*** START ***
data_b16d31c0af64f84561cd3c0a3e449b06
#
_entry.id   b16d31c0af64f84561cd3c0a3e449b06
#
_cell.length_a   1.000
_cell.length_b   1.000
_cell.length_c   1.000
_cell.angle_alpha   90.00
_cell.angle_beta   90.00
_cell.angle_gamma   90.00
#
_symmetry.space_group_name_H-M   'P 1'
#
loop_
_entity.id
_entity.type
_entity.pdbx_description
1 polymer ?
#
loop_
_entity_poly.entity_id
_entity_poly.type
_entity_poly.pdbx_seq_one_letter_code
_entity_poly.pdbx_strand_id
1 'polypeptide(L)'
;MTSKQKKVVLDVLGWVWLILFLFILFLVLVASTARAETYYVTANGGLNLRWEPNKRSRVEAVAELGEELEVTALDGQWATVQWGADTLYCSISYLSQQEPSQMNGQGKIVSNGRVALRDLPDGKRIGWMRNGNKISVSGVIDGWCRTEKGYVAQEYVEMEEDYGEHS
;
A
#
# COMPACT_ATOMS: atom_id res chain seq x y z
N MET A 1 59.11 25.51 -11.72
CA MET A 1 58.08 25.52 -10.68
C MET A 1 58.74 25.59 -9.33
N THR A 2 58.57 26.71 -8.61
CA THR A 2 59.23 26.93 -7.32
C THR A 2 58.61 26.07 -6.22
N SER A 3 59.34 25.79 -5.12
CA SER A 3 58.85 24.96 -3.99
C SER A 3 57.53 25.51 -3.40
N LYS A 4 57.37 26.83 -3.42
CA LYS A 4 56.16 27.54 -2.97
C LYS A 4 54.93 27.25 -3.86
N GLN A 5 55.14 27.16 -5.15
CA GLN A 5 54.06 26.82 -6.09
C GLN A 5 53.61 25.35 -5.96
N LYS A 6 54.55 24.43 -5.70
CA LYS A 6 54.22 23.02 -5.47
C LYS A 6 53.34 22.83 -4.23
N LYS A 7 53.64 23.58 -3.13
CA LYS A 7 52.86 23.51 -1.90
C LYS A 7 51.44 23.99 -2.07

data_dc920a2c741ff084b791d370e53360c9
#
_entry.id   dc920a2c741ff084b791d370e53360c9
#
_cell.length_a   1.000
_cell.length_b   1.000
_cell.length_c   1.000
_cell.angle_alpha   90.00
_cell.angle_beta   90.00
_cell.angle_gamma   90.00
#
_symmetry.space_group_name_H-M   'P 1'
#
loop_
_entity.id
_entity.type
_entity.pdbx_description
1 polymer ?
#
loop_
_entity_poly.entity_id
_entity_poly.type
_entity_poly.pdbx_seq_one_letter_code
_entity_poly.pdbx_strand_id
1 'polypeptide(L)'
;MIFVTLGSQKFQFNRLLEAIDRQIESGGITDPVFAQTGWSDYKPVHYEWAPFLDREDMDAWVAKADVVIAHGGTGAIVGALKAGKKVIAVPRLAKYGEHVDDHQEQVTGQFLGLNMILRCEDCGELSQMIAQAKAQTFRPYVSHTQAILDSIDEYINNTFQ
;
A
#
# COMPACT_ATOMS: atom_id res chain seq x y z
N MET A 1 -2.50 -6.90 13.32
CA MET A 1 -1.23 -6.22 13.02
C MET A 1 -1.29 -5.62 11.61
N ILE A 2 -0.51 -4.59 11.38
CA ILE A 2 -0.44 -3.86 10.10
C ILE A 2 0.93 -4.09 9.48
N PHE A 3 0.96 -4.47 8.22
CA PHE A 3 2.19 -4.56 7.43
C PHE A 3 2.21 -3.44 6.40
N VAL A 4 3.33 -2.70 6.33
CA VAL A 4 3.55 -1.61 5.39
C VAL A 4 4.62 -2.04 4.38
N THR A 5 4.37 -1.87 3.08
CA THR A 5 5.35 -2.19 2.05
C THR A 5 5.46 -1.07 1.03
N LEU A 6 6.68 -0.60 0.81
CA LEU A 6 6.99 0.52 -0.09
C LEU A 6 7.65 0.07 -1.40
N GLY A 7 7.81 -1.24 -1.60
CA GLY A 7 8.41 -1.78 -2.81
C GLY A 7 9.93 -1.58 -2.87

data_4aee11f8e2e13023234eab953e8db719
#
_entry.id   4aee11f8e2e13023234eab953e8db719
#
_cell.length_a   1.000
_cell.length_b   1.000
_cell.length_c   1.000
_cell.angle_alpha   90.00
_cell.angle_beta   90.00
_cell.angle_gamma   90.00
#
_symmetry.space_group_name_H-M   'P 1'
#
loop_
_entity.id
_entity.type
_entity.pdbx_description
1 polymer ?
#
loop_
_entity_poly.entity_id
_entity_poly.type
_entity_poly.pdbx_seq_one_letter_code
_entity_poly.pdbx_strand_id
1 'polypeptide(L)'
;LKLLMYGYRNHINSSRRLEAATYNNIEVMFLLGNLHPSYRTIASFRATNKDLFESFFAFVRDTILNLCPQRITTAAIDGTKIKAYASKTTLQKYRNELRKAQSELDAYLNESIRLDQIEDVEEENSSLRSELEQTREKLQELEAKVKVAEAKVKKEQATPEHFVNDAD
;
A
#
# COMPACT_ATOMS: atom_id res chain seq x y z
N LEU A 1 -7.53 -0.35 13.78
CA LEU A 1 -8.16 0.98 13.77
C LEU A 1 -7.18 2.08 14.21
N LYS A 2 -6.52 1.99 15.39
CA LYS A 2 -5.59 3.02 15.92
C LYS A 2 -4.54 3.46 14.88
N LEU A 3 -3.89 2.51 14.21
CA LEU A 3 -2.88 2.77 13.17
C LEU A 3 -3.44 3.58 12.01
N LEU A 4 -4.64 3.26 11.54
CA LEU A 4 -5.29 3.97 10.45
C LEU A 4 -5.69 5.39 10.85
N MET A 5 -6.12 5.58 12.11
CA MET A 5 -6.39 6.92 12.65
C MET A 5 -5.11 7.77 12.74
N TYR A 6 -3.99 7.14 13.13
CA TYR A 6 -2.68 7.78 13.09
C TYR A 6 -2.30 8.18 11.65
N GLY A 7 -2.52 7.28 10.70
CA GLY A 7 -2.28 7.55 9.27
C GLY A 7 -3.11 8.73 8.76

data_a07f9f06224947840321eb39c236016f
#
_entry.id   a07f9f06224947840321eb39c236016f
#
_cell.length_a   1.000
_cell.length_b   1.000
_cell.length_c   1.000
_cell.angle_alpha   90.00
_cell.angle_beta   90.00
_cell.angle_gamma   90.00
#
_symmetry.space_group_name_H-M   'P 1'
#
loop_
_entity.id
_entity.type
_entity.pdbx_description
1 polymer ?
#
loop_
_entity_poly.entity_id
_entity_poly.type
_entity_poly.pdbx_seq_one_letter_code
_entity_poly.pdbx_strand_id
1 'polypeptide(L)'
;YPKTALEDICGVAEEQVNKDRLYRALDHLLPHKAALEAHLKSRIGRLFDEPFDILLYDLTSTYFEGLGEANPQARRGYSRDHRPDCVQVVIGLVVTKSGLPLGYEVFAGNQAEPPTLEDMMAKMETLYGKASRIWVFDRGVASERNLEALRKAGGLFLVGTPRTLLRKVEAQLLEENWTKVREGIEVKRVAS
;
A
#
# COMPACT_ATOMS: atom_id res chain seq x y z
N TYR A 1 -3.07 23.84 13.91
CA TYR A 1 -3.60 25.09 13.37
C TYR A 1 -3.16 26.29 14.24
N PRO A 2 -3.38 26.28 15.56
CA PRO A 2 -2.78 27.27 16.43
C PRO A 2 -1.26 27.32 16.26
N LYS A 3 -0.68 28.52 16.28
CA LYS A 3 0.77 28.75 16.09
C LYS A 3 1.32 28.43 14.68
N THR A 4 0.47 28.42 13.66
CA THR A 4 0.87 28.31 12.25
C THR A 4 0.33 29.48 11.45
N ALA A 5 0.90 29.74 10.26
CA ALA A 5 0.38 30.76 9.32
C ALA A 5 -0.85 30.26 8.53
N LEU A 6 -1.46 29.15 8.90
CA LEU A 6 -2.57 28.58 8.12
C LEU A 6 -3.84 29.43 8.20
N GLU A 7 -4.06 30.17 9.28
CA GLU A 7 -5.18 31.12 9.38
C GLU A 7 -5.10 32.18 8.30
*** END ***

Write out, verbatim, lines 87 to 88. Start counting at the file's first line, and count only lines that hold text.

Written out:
C ILE A 2 0.93 -4.09 9.48
N PHE A 3 0.96 -4.47 8.22